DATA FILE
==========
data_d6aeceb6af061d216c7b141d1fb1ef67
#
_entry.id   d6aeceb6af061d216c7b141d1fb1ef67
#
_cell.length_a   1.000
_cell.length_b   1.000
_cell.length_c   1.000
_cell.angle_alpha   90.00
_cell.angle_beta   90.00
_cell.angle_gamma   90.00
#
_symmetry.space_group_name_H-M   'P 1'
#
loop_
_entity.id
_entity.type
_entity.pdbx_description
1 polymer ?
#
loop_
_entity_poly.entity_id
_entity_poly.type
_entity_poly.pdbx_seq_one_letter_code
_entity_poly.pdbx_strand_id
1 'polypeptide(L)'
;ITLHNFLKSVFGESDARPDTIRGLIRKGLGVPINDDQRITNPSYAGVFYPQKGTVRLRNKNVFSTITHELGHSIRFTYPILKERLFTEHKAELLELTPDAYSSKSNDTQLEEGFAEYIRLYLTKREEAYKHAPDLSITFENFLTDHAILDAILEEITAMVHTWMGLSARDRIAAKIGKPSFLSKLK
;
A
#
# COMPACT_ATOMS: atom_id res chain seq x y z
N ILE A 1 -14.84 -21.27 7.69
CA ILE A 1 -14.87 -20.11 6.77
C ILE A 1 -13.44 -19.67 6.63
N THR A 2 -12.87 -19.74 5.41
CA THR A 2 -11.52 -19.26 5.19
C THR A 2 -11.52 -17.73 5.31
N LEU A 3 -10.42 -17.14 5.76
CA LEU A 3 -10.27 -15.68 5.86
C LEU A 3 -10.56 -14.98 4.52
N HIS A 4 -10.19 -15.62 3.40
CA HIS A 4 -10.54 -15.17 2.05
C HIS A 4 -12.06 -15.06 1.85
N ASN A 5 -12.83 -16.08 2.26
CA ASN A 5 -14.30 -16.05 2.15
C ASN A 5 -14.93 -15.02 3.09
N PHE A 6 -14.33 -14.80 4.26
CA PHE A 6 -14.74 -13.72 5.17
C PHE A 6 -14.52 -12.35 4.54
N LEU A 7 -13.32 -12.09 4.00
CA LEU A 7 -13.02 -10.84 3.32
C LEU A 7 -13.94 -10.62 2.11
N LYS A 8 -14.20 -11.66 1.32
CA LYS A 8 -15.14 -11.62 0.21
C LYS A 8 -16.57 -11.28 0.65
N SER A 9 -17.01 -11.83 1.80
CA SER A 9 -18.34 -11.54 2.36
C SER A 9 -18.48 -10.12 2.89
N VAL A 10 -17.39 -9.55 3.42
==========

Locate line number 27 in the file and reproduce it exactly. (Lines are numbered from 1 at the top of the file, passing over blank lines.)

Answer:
;